Stephanie Land is the author of the instant New York Times bestseller Maid: Hard Work, Low Pay, and a Mother’s Will to Survive, an unflinching account of her years scraping by as a low-income single mother. In “this beautiful, uplifting story of resilience and survival” (Publishers Weekly, starred review), Land gives voice to the untold stories of overworked and underpaid Americans who struggle daily for basic needs.
“Land nails the sheer terror that comes with being poor, the exhausting vigilance of knowing that any misstep or twist of fate will push you deeper into the hole.” –The Boston Globe
At 28, Land’s plans of breaking free from the roots of her hometown in the Pacific Northwest to chase her dreams of attending a university and becoming a writer were cut short when a summer fling turned into an unexpected pregnancy, and then into single motherhood when the father of her infant daughter became violent. She turned to housekeeping to make ends meet, and with a tenacious grip on her dream to provide her daughter the very best life possible, Stephanie worked days and took classes online to earn a college degree, and began to write relentlessly. She wrote the true stories that weren’t being told: the stories of overworked and underpaid Americans. Of living on food stamps and WIC (Women, Infants, and Children) coupons to eat. Of the government programs that provided her housing, but that doubled as halfway houses. The aloof government employees who called her lucky for receiving assistance while she didn’t feel lucky at all. She wrote to remember the fight, to eventually cut through the deep-rooted stigmas of the working poor.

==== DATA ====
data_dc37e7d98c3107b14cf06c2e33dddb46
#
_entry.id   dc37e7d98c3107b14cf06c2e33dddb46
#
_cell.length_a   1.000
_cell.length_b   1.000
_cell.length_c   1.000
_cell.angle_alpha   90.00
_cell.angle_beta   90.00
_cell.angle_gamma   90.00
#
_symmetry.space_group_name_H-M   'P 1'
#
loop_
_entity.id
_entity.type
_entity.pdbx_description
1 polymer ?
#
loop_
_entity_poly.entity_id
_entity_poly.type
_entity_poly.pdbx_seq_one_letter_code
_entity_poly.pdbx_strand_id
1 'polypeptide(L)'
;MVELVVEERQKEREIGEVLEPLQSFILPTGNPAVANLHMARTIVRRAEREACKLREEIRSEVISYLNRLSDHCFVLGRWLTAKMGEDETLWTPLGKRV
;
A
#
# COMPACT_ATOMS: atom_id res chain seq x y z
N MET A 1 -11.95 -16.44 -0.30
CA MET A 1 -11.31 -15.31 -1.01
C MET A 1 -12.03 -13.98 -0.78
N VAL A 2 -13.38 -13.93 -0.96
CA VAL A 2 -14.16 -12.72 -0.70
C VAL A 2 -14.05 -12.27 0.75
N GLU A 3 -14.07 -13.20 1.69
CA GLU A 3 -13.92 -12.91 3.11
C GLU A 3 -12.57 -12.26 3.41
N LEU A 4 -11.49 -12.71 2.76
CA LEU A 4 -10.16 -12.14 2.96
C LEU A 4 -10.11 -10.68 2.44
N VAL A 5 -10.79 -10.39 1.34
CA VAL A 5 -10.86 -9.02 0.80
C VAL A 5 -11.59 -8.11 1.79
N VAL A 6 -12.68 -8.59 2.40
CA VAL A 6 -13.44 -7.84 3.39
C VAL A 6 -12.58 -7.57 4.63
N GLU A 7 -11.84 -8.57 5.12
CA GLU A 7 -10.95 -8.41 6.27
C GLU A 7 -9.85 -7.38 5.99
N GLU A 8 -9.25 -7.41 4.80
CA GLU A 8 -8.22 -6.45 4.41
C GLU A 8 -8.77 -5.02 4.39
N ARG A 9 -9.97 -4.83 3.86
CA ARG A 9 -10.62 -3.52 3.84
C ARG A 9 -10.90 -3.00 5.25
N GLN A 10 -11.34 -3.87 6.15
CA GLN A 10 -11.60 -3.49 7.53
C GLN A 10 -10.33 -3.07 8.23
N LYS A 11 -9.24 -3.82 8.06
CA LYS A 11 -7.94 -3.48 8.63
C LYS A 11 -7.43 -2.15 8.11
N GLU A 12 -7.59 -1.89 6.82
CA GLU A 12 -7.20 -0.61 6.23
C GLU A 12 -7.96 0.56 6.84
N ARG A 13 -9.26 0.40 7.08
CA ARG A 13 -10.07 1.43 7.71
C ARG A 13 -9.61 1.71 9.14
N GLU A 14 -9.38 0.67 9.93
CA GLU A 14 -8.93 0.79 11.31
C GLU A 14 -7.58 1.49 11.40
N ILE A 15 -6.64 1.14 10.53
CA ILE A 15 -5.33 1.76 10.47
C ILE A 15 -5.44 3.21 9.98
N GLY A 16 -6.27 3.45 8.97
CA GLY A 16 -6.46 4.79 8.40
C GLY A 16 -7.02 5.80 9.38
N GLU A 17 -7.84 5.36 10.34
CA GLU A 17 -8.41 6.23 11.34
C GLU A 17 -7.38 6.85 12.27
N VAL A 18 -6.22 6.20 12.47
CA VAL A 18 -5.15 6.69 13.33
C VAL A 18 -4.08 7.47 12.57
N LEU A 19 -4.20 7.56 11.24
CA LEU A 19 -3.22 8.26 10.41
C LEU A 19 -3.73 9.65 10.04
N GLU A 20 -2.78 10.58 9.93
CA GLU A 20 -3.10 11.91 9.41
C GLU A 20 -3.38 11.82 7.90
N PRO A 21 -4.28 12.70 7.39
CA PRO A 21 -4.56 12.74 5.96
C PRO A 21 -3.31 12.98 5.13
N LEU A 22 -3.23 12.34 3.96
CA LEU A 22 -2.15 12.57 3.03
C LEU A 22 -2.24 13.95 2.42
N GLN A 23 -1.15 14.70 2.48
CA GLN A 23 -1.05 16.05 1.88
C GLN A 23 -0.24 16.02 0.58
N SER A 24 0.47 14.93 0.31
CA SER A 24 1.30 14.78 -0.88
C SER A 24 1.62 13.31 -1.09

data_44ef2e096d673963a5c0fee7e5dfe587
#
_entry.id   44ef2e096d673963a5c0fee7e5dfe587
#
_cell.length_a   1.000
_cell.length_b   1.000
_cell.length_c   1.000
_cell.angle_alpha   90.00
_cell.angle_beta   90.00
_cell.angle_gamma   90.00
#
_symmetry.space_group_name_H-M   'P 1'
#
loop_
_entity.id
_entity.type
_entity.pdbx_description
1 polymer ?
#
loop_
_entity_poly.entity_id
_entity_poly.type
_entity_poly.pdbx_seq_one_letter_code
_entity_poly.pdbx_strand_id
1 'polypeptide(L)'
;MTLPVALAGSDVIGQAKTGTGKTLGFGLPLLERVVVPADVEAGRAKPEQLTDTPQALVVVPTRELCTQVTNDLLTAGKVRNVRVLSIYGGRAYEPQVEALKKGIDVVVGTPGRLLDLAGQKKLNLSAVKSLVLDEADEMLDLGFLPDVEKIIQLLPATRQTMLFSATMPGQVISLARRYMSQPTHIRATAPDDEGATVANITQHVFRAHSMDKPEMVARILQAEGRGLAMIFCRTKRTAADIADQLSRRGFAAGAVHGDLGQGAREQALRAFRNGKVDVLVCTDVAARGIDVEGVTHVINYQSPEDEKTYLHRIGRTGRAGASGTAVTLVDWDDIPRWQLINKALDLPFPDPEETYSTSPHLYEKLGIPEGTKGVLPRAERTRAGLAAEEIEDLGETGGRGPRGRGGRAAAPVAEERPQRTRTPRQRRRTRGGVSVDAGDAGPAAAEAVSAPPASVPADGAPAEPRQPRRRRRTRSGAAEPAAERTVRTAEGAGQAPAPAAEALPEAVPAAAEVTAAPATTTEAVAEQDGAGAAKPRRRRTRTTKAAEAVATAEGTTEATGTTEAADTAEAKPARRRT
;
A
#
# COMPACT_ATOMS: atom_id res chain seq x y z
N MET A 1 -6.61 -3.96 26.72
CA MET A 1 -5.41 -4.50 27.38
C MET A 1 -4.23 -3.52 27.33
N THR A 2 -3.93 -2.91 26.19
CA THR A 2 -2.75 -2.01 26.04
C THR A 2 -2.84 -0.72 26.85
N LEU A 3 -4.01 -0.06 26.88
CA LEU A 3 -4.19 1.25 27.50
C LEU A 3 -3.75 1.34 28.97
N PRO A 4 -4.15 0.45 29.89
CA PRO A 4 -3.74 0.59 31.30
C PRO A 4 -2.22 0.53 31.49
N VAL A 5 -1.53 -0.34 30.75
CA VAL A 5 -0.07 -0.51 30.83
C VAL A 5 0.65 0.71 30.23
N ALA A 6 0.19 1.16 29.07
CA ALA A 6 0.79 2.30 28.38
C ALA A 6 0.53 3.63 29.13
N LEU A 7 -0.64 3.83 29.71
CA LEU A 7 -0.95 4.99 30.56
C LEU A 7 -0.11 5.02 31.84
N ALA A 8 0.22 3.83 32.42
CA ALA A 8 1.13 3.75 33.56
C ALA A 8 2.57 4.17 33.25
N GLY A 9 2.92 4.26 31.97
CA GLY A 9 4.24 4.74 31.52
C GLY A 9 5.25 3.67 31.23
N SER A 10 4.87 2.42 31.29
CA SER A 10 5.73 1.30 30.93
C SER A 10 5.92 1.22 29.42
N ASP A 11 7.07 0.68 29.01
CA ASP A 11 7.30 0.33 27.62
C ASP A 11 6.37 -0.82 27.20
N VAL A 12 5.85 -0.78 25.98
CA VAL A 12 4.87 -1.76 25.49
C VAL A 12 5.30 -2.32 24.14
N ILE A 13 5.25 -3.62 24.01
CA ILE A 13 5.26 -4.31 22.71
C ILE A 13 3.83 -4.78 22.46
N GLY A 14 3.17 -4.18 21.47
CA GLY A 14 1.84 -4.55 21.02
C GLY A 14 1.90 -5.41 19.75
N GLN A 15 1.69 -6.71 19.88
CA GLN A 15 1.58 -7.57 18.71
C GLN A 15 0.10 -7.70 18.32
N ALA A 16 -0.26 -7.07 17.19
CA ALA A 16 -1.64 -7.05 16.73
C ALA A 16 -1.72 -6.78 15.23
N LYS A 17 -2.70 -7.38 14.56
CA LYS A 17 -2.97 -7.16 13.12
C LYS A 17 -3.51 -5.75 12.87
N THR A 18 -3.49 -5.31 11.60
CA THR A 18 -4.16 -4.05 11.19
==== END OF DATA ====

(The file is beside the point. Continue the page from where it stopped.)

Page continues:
“Land’s prose is vivid and engaging… [A] tightly-focused, well-written memoir… an incredibly worthwhile read.” –Roxane Gay, author of Bad Feminist and Hunger: A Memoir
Land’s work has been featured in The New York Times, The Washington Post, The Guardian, Vox, Salon, and many other outlets. She focuses on social and economic justice as a writing fellow through both the Center for Community Change and the Economic Hardship Reporting Project, and fights to change stigmas surrounding people in poverty, especially single mothers.